Two Catholic priests belonging to an underground church in China's Gansu province have been dismissed after local authorities accused them of holding an illegal Christian summer camp for youngsters.
According to a Catholic news agency, some 80 children, ages 10 to 14, were meeting for a week-long youth retreat when police raided the campsite in the northern city of Tianjin and shut it down.
The organizers of the camp, Father Wang Yiqin, and Father Li Shidong, were immediately removed and sent back to their hometowns.
Tianjin officials later sent a letter to China's state-controlled Catholic Church agency requesting that two new priests be sent as their replacements.
"There are people in the government who want to break the current situation," a source told the Catholic news agency UCAN. "They do not allow the underground church to exist and must convert it to be open."
Christians in China are facing an unprecedented wave of persecution as the government wages a campaign against people of faith.
In recent months, hundreds of 'house churches' have been closed, crosses atop church buildings have been destroyed, the Bible banned, children were prevented from attending church services and images of Christ ripped down and replaced with posters of China's Communist president.
According to Christian Solidarity Worldwide (CSW), some congregations have been forced to even "sing patriotic, pro-Communist songs in church services and to fly the national flag."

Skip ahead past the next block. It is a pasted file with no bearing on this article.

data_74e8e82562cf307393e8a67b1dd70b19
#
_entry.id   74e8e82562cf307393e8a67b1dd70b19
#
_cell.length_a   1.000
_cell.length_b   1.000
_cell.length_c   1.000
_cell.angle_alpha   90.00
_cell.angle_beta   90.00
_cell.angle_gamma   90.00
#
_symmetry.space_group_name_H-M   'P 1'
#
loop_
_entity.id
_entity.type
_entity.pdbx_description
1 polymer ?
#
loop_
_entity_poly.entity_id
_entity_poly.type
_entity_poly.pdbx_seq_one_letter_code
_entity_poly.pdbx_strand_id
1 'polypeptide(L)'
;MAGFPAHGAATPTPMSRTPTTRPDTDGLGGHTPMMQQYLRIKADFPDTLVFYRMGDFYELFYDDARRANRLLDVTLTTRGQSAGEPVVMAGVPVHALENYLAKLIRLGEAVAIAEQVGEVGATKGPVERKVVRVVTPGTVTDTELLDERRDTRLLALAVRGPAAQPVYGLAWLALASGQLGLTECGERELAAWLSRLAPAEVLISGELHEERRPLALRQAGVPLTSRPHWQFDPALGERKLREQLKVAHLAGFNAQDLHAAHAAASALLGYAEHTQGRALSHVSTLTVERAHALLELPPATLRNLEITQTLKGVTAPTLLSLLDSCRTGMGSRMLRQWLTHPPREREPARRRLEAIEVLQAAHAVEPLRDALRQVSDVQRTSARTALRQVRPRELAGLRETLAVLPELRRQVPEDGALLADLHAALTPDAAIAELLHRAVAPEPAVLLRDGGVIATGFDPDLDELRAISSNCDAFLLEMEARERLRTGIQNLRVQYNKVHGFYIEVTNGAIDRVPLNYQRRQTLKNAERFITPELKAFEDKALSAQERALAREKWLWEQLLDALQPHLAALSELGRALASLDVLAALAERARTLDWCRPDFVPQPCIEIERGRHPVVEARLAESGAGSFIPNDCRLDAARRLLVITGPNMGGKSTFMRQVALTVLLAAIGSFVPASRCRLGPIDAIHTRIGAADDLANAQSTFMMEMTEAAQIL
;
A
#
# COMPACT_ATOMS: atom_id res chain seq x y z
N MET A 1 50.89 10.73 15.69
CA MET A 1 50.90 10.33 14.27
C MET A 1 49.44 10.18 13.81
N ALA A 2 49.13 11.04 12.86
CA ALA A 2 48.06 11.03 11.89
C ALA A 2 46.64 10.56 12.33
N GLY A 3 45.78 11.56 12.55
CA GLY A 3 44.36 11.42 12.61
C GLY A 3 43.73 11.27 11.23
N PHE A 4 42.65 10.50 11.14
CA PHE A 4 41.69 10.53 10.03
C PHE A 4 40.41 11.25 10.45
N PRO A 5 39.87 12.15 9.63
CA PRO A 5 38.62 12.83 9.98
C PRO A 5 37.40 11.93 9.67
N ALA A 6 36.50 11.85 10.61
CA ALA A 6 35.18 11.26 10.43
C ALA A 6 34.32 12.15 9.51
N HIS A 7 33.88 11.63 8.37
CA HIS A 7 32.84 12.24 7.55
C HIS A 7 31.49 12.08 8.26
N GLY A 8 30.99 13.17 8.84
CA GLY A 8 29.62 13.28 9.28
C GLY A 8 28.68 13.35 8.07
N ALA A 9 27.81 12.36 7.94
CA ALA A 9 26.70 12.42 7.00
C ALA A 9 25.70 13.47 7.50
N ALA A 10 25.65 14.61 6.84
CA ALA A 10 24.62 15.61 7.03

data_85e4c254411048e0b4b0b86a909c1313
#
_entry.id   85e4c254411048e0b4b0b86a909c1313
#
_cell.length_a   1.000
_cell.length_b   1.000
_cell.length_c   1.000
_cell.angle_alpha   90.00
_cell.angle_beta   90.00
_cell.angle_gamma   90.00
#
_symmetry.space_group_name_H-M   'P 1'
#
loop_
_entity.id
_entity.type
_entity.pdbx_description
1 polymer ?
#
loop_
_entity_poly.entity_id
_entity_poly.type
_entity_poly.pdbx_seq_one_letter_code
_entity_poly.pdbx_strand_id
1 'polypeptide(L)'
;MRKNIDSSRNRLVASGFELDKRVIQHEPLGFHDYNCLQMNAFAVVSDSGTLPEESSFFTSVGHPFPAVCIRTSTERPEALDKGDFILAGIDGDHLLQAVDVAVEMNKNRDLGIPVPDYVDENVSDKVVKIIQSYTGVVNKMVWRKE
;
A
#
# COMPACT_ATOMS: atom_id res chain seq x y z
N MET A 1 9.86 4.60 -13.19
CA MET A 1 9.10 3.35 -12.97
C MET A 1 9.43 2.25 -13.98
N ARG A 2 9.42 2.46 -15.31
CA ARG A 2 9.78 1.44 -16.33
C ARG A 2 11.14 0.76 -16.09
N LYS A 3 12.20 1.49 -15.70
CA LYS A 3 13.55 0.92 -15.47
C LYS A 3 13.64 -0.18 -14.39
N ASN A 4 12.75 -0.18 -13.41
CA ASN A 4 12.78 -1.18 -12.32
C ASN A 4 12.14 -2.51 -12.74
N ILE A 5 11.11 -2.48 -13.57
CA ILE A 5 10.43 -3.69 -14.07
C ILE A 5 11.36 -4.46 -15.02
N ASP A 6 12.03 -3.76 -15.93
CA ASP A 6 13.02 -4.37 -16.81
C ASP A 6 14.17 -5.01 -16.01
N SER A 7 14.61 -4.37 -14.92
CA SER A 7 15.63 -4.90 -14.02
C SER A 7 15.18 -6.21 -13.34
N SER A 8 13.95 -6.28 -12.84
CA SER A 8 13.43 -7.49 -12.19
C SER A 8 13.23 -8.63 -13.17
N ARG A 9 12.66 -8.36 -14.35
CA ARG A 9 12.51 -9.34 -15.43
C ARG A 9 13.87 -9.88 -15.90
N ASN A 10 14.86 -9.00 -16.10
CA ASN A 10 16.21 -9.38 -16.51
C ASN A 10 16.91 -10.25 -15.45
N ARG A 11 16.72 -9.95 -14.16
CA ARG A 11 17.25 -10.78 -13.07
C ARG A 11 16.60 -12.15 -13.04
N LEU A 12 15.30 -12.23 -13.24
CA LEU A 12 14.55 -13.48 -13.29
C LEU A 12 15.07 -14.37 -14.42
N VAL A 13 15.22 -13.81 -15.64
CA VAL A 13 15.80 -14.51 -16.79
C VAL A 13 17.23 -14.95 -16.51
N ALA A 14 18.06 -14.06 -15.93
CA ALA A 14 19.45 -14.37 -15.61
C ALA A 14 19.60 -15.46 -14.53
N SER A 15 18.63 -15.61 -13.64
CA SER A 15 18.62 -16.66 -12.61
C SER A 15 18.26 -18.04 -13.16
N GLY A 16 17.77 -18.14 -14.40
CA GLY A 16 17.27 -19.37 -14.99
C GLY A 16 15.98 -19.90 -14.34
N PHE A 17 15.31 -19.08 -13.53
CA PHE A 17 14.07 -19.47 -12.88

"We are extremely concerned about the restrictions on both registered and unregistered church Christians in China, and we further condemn the arbitrary detention of citizens in connection with their religion or belief, including Christians, Muslims and those of other faiths," said CSW's chief executive Mervyn Thomas in a statement.
Open Doors, a group that tracks religious persecution, says China is now in the top 50 of countries where it is most difficult to practice Christianity.
"All Christians are slandered, which seems to support the widely held belief that the Communist Party is banking on a unified Chinese cultural identity to maintain its power," said Open Doors. "Christians, in particular, are hedged in by authorities, as they are the largest social force in China not controlled by the state."
The widespread crackdown comes as China's Christian population continues to experience rapid growth.
Fenggang Yang, a China expert at Purdue University, predicts that the communist nation could have as many as 160 million Christians by 2025 and 247 million by 2032, making it the largest Christian country in the world.
"Whatever the precise number, the fact is that Protestantism has become a dynamic part of China's religious landscape, especially in its biggest cities and among its best-educated people," wrote Ian Johnson, author of The Souls of China: The Return of Religion After Mao.
China watchers say such numbers are alarming to authorities in Beijing, who increasingly view Christianity's growth as a threat to China's national security and culture.
Since China's President Xi Jinping took power, government oversight of Christians has risen dramatically, prompting 34 churches in Beijing to issue a joint statement in late July urging authorities to respect the basic freedom and rights of religious citizens.